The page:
Monday, May 9, 2011

Babies and Biodiversity

Our new rodent control officers, Nebo and Wilmington, in the shed

Bird eggs are to be found everywhere these days

Daisies, our 'cover crop'
Chad, the macho man, spreading some straw around the new veggies

Bok choi and flowers, part of our CSA from last week

mulching the new veggies on Poplar Tent Rd

Liuba taking pride in her work
The garden and vineyard have really come alive these past few weeks with all sorts of new life. We have baby kittens in the shed, baby rabbits in the old collard patch, baby birds in the trellis posts of the vineyard, and lots of baby plants in the ground. I wish I could take pictures of all the wonders of nature, but every time I try, the photos just don't sufficiently express the beauty of the creation. One of my favourite creatures to watch is the lady bug. I brag that every one of our vines has at least one ladybug. As you can see in the photo above, we have a multitude of flowers between our rows- daisies, bachelor buttons, and bolted mustard. I am convinced that because of this, we have such a great ladybug population. We have larva, pupa, eggs, and adults. These bugs aren't only for the vineyard, but they are doing their jobs in the garden as well. The aphids are taking their toll on bok choi, but the ladybugs are starting to fight back and protect other crops as well.

This past week, we went out to the field on Poplar Tent Rd to put out the squash, zucchini, and some more eggplant. We also mulched a large portion of the garden with some old straw we got from a farm down the road. Sure, it wasn't pretty, and it had started to decompose in parts, but putting the straw down will sure make our weeding a little less this summer, along with a host of other benefits. And the best part was, it was free!!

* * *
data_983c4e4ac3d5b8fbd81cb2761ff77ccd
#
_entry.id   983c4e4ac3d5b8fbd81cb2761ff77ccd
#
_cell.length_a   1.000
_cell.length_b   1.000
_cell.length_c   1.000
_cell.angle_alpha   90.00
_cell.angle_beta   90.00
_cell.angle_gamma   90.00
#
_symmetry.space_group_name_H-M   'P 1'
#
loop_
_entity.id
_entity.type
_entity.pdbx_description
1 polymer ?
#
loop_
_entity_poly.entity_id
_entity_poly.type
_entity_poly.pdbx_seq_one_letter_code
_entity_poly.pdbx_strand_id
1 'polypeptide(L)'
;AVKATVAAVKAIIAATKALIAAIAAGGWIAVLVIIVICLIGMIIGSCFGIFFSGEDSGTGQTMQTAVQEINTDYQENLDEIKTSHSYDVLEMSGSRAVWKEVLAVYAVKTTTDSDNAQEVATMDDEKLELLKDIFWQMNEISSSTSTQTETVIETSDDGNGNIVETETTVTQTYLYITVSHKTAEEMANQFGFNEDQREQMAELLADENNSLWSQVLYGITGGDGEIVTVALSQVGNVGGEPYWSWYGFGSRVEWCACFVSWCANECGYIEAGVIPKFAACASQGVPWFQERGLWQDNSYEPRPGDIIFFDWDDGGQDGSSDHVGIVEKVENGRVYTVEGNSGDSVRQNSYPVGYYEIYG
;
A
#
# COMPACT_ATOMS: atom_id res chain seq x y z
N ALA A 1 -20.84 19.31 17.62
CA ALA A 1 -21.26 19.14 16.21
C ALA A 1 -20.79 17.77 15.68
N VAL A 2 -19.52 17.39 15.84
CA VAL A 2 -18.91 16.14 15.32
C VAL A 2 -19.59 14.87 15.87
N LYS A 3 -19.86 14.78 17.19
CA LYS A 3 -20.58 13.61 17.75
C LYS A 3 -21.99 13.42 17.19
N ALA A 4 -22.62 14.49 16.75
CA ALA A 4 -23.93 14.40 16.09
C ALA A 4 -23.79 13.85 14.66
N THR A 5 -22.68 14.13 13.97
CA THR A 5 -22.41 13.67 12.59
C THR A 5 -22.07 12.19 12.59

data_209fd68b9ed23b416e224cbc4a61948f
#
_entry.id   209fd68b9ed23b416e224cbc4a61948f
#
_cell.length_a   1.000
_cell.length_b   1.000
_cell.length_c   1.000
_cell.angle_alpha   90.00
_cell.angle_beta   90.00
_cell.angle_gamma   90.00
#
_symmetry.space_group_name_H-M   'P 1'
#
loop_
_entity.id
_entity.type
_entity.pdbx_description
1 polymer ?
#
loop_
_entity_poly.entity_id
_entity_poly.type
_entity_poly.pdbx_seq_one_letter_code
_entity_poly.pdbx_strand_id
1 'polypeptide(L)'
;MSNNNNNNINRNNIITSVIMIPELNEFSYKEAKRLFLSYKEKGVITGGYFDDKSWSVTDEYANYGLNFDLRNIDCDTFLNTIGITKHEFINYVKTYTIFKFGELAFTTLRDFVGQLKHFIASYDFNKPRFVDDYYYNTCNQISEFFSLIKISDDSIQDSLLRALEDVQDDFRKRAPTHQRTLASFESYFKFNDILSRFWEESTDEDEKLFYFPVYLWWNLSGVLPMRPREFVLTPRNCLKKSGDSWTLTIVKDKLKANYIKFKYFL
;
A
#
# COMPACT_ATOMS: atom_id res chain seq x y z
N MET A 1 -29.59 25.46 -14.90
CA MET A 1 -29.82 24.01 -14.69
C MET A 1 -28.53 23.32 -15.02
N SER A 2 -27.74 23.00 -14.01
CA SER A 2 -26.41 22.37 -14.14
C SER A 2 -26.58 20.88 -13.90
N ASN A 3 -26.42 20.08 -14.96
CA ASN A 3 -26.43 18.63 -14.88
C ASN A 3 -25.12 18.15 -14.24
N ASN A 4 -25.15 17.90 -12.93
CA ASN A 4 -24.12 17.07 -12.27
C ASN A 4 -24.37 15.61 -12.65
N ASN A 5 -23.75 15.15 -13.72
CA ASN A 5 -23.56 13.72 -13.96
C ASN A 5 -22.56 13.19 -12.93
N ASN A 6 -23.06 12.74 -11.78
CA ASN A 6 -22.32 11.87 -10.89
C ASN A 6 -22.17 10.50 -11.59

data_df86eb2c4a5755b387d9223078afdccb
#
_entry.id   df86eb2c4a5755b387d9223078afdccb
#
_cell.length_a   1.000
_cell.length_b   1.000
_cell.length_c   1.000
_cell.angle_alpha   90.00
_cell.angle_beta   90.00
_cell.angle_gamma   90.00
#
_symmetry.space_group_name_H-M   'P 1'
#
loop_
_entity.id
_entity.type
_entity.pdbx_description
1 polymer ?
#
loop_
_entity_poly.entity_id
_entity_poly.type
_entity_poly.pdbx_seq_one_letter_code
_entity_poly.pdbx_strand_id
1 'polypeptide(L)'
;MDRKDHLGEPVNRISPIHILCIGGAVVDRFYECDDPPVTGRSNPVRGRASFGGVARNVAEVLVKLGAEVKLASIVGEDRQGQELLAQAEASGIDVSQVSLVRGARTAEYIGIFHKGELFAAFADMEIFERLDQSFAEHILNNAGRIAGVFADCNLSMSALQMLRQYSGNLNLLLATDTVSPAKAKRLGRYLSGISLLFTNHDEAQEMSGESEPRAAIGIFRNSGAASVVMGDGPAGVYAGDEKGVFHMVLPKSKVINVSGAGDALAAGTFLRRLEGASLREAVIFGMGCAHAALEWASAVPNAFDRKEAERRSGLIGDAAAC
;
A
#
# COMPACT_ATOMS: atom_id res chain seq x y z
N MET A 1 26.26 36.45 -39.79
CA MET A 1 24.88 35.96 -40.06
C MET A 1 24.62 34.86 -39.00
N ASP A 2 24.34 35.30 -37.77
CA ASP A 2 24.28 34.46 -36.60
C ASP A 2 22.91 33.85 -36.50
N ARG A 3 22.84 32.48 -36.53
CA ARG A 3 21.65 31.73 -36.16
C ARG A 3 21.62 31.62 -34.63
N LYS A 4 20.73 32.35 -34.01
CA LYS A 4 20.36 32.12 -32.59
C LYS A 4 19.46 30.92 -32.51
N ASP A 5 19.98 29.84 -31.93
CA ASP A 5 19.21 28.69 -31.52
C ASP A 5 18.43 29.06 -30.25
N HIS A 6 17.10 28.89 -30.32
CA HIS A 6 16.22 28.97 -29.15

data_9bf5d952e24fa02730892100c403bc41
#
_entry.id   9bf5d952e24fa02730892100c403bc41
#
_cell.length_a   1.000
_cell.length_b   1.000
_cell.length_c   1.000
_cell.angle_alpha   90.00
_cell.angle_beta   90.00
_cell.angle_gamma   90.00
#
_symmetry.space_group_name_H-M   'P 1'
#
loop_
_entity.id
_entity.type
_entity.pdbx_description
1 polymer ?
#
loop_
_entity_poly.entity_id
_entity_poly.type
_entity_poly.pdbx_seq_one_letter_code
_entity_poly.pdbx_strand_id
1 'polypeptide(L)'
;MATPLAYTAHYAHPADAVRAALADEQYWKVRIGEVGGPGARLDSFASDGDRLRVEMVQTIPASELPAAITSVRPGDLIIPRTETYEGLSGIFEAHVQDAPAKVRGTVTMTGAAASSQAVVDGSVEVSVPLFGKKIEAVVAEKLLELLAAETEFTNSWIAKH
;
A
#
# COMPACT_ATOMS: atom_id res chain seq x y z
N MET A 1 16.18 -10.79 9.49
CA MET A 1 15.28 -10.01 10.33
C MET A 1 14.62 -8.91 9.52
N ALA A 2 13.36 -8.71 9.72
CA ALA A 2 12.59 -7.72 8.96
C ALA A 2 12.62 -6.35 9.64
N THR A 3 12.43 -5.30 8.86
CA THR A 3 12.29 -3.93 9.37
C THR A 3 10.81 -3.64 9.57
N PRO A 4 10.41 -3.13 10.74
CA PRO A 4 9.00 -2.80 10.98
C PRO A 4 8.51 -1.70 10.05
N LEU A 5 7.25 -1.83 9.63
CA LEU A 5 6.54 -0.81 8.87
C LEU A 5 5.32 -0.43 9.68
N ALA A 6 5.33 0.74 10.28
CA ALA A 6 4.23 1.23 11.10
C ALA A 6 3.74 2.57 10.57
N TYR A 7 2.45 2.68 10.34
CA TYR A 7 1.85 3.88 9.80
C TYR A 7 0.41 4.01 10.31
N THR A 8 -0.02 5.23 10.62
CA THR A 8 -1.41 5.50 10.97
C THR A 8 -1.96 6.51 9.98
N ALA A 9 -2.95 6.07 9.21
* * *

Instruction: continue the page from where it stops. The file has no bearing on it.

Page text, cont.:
The vines are doing ok- we are almost done with our second pass through the vineyard removing little unwanted shoots from inconvenient places. Next up will be to lay down the last shoot on the trellis wire so we establish our cordon for next year. Even after all the Lime Sulfur, Neem Oil, and Copper we've put on the vines, we still have some black rot and anthracnose. Mike and Chad went through the other day to remove some of the worst leaves on the Chambourcin (they are flowering right now!!). We sprayed the Vidal (still waiting on these to flower) on Friday, and finished just minutes before a surprise thunder shower. I hope the spray took, but nothing is certain.

I expect we'll start having our farm store open in about two weeks. The only sort of surplus we have right now is Swiss Chard, and I'm fixing to load some of that up and take it to a restaurant in Salisbury to barter for Sunday Brunch.

I still haven't figured out how to turn the photos right-side up. Please forgive me! Until. next time...


  1. I like your blog and I love your photos!

  2. please explain your CSA and how it works. nice page

  3. Hi- We give our customers about $20 worth of food per week. Pick up is on Tuesday from 3:30-6. Our food is put out on tables and the customers come by to pick out which bundles they would like. We have a small waiting list right now, but we should be taking new customers in the next month or so. Please email to receive more information regarding pricing and getting on the waiting list!